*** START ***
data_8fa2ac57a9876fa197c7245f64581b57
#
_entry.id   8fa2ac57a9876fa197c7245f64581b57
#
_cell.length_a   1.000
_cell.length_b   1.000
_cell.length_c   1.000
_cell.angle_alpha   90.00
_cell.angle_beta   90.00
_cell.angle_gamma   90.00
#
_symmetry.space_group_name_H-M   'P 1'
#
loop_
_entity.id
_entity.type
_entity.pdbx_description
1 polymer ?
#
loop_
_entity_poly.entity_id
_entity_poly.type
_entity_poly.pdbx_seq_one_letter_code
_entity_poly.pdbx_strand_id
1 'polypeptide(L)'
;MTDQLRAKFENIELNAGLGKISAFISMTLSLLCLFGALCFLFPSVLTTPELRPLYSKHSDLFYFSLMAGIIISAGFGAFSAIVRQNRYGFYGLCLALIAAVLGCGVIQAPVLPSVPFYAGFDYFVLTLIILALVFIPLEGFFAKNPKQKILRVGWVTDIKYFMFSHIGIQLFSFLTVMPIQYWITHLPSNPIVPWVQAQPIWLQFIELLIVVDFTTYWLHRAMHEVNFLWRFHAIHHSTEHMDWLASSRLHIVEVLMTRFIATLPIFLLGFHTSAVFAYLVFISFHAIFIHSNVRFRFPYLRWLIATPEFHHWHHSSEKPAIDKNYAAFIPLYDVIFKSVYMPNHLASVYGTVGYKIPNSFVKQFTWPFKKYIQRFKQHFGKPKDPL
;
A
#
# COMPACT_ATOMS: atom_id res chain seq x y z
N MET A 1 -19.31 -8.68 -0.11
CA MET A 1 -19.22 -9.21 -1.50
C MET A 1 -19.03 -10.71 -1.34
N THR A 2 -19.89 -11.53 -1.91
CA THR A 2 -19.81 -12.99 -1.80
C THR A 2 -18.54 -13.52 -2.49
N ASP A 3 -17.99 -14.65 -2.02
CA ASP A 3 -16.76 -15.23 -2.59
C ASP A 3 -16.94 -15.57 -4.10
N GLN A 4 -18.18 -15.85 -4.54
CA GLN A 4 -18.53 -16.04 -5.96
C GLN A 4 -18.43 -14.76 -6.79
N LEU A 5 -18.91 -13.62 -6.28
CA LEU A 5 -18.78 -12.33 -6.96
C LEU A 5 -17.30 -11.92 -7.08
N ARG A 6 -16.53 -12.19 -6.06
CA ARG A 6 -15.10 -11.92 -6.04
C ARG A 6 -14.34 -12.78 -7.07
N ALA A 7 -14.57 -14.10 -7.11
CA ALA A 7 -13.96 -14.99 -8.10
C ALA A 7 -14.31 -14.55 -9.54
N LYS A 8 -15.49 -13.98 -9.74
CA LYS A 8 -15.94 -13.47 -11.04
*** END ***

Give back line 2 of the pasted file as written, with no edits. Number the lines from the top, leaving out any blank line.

#